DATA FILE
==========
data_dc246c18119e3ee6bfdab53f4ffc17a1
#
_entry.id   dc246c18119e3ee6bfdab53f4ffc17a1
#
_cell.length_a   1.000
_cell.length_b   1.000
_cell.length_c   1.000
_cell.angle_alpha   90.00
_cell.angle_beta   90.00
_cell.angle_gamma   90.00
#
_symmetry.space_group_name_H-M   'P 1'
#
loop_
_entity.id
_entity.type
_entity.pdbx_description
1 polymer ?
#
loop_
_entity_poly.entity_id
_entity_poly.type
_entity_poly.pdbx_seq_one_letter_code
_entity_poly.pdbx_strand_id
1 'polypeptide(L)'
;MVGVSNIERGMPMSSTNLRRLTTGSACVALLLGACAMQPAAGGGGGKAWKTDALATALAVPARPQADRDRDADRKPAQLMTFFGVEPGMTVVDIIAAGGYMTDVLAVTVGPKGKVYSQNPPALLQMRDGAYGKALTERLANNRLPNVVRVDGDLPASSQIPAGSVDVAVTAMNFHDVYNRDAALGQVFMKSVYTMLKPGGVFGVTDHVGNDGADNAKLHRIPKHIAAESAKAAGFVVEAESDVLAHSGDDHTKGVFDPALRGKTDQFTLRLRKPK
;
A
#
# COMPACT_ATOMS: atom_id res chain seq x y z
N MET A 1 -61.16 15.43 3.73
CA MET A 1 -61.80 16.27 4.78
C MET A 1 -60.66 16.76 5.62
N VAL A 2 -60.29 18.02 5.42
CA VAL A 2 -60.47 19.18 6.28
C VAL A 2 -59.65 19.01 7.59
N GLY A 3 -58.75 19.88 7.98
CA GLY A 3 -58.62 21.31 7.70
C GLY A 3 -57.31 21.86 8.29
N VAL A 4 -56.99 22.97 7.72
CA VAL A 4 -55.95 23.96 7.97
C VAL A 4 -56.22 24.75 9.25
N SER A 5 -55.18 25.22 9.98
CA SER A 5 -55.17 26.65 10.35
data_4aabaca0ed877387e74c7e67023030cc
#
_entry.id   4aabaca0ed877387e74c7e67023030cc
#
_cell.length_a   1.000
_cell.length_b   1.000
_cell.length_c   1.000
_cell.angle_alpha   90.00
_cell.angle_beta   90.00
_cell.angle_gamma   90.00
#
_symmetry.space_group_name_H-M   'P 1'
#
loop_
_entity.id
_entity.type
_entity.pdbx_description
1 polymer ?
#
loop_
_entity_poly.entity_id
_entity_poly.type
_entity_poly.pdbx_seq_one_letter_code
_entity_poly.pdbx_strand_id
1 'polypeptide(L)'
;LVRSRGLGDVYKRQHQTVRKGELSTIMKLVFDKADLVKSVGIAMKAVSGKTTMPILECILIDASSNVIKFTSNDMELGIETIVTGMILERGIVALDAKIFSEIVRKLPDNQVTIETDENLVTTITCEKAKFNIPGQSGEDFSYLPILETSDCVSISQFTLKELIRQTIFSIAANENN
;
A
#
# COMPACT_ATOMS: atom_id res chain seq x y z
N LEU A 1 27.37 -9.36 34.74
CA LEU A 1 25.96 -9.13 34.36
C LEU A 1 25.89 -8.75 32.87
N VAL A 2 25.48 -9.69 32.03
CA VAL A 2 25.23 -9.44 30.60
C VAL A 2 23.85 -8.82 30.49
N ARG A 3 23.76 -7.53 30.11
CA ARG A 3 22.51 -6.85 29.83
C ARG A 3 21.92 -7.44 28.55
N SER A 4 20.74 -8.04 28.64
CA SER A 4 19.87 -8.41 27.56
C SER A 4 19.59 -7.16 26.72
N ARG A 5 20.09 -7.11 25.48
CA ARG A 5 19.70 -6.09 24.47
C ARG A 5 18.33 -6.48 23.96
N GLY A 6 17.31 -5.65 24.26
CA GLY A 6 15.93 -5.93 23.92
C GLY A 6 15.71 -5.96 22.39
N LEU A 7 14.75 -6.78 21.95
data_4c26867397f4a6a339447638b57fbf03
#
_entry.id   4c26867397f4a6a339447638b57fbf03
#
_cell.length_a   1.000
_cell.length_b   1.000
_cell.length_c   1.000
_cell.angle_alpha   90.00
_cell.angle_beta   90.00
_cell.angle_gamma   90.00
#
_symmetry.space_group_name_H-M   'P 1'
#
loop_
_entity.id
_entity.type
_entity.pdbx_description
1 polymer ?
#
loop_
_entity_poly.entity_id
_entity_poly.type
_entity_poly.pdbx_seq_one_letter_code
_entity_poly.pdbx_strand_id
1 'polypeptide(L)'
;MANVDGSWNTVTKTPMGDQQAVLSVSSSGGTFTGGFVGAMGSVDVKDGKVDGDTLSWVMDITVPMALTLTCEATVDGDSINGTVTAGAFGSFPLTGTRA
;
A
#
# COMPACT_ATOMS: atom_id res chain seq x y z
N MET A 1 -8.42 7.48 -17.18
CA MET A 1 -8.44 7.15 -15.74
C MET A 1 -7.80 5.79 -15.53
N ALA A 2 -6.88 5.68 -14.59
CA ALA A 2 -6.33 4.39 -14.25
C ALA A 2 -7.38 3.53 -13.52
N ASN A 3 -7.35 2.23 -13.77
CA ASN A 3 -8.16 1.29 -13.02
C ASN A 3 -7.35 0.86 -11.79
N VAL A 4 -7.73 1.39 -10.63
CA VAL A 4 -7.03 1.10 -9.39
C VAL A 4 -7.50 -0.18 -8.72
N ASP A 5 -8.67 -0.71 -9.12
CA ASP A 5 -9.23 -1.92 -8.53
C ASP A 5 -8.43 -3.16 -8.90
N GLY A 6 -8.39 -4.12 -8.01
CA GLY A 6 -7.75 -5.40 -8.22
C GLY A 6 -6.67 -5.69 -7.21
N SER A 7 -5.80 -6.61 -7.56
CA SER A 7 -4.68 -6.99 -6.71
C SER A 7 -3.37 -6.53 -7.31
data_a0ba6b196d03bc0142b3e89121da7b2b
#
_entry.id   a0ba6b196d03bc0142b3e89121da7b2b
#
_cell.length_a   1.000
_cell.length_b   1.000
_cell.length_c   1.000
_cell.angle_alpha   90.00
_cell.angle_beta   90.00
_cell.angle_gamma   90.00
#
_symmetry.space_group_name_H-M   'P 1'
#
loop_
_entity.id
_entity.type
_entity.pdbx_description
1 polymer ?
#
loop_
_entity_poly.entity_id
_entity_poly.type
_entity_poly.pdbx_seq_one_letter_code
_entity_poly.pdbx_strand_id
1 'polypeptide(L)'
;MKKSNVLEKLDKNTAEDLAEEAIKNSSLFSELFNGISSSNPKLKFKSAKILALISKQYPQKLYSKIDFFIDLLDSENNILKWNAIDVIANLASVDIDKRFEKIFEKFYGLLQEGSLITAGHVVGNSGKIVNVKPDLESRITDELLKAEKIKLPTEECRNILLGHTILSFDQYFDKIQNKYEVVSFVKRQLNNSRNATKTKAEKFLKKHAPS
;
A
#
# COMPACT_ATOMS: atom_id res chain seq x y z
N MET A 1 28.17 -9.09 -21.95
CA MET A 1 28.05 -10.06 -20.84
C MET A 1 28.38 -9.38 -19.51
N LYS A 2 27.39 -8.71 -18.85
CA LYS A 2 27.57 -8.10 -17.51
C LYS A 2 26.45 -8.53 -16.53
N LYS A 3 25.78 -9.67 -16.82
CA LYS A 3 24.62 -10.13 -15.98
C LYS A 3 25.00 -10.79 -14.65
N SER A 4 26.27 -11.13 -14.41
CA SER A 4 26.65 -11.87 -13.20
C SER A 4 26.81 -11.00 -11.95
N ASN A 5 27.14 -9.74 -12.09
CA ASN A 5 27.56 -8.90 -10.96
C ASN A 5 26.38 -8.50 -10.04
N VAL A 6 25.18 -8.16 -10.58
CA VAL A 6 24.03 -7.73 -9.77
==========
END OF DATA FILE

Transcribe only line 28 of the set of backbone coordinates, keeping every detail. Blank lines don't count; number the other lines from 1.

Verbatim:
A